Tip of the Week: Security Tips for College Students
7 Security Tips for College Students – Parents Please Share!
Heading back to college or entering your first year as a Freshman is a very exciting time in the life of any student. Friends, fun, football, and freedom are usually top of mind (and of course studying!) while staying safe and secure is the least of concerns. As statistical reporting has shown, college students can be exposed to violence, robbery, bullying and even rape. It is important for students to be mindful of their very own personal security and to take precautions, that is “Think Smart” so that the college experience is a positive one to be remembered for a lifetime.
Following are 6 tips to reduce crime through proper lighting:
Here are 7 security tips to help students stay safe on and around college campuses:
1. Take responsibility for your own security. This includes always being mindful of your 360-degree surroundings, whether walking to class during night time hours or driving to that fraternity or sorority party after the big game. Best advice – trust your instincts. If it doesn’t feel right, reverse your course.
2. Keep your dorm room secure whether you are present or not present. If you are unable to properly secure your room, advise campus authorities so that accommodations can be made. If you live off campus, make sure you have a good lock for your doors and lock them when you leave for any period of time. Don’t make it easy for intruders to take advantage of you.
3. Protect your valuables. Students often make the mistake of leaving their valuables unprotected in public places. Do not leave your laptop, phone, wallet, jewelry and other valuables out in the open and unprotected. Dorms are also public places where anyone can enter and take your things if not secured and out of sight. Once secured, keep the location between yourself and perhaps one other person you can trust, such as a family member or longtime friend.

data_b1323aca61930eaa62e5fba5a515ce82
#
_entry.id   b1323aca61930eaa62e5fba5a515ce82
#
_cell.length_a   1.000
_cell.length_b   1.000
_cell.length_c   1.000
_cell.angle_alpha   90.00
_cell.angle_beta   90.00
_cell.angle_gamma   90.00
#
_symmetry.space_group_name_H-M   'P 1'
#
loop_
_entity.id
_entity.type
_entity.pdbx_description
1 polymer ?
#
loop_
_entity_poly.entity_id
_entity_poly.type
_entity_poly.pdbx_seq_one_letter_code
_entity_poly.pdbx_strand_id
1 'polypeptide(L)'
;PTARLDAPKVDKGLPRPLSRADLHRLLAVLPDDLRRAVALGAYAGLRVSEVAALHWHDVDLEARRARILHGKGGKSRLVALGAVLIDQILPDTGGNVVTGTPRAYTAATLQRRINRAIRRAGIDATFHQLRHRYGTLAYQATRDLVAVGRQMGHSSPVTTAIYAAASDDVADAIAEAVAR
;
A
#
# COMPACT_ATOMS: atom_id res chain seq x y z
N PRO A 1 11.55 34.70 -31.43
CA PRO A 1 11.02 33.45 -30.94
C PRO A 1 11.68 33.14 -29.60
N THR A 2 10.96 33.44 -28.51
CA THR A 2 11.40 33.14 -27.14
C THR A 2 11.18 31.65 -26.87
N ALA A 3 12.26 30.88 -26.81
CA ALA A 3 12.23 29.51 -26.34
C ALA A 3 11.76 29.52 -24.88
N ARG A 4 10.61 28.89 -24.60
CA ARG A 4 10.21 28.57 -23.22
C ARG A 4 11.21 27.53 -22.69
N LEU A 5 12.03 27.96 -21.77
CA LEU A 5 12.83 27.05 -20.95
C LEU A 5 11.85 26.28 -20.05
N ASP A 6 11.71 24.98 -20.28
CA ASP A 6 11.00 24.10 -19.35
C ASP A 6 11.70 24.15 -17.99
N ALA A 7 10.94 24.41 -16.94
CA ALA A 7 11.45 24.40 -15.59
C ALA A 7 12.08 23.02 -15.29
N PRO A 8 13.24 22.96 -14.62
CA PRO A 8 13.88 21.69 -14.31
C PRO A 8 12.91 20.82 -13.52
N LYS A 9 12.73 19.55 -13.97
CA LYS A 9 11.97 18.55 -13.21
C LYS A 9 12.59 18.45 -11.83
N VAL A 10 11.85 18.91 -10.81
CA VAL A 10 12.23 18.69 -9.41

4. Use the buddy system. Never walk alone – especially at night or if you are walking past desolate places or deserted buildings. The larger your group, the lesser the chance of being attacked.
5. Be cautious about social media posts. Disclosing your location and movements on Facebook can be fun for friends, but also a good form of intelligence for someone who wants to do harm. Selfies and group photos are fun and can be shared without disclosing your specific location like, “Come on down to Lou’s Bar on 5th and Commerce and join me for a great pre-game celebration.” A better comment might include, “Having a fun pregame celebration before the big win.” This language does not disclose your specific location.
6. Disclose your whereabouts to family and /or close friends you can trust. It’s always good to let someone know your whereabouts. This goes back to the buddy system mentioned above. Let your family, close friends or roommate know where you are going, who you are going to meet, when you are likely to return, and your travel purpose. This is even more important when you are going off campus. And, avoid disclosing details about yourself to strangers you have never met. Be cautious when a stranger starts asking personal questions during an encounter or chat session.
7. Watch what you eat and drink at parties and in public places. Predators have been known to prey on youth and have slipped drugs in drinks to later take sexual advantage of their victims. This can happen even in the best of restaurants and bars. Never take food or drink (unless securely canned or bottled) from a stranger. Always keep your eyes on your food during a party or while on a date with someone you do not know very well.
As a student, if you stay vigilant and take responsibility for your own personal security on and around campus, you should have a happy and safe college experience. That is our hope for you. Stay safe!
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Phone: (360) 981-2703
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Executive Vice President
Phone: (360) 981-3397
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We at Rampart Group are committed to your security. Call 1-800 421-0614 or contact us today with your security or investigative needs.